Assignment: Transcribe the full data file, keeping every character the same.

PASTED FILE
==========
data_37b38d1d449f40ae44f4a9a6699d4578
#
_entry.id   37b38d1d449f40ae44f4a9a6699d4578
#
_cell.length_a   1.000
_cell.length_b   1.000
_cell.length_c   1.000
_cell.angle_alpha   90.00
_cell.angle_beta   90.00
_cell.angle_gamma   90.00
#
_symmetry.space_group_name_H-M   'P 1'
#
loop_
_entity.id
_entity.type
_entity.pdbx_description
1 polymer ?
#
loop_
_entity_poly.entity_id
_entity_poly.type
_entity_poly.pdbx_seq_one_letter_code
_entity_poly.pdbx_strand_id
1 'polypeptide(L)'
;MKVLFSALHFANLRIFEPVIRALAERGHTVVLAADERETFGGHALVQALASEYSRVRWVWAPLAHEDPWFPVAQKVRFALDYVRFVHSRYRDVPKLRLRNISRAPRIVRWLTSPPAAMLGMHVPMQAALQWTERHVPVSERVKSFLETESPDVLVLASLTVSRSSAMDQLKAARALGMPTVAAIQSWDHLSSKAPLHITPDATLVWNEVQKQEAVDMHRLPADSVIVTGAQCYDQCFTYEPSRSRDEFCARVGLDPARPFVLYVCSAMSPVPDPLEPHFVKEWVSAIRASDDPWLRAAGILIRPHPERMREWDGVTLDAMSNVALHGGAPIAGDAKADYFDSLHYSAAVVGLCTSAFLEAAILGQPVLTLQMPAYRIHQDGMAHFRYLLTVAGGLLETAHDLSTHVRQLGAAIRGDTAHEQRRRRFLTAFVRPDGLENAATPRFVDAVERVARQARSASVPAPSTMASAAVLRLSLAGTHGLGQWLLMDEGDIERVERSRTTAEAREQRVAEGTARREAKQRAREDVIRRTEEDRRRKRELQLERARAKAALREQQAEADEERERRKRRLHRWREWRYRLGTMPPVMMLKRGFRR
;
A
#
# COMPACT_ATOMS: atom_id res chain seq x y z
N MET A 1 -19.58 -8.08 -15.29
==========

data_37b38d1d449f40ae44f4a9a6699d4578
#
_entry.id   37b38d1d449f40ae44f4a9a6699d4578
#
_cell.length_a   1.000
_cell.length_b   1.000
_cell.length_c   1.000
_cell.angle_alpha   90.00
_cell.angle_beta   90.00
_cell.angle_gamma   90.00
#
_symmetry.space_group_name_H-M   'P 1'
#
loop_
_entity.id
_entity.type
_entity.pdbx_description
1 polymer ?
#
loop_
_entity_poly.entity_id
_entity_poly.type
_entity_poly.pdbx_seq_one_letter_code
_entity_poly.pdbx_strand_id
1 'polypeptide(L)'
;MKVLFSALHFANLRIFEPVIRALAERGHTVVLAADERETFGGHALVQALASEYSRVRWVWAPLAHEDPWFPVAQKVRFALDYVRFVHSRYRDVPKLRLRNISRAPRIVRWLTSPPAAMLGMHVPMQAALQWTERHVPVSERVKSFLETESPDVLVLASLTVSRSSAMDQLKAARALGMPTVAAIQSWDHLSSKAPLHITPDATLVWNEVQKQEAVDMHRLPADSVIVTGAQCYDQCFTYEPSRSRDEFCARVGLDPARPFVLYVCSAMSPVPDPLEPHFVKEWVSAIRASDDPWLRAAGILIRPHPERMREWDGVTLDAMSNVALHGGAPIAGDAKADYFDSLHYSAAVVGLCTSAFLEAAILGQPVLTLQMPAYRIHQDGMAHFRYLLTVAGGLLETAHDLSTHVRQLGAAIRGDTAHEQRRRRFLTAFVRPDGLENAATPRFVDAVERVARQARSASVPAPSTMASAAVLRLSLAGTHGLGQWLLMDEGDIERVERSRTTAEAREQRVAEGTARREAKQRAREDVIRRTEEDRRRKRELQLERARAKAALREQQAEADEERERRKRRLHRWREWRYRLGTMPPVMMLKRGFRR
;
A
#
# COMPACT_ATOMS: atom_id res chain seq x y z
N MET A 1 -19.58 -8.08 -15.29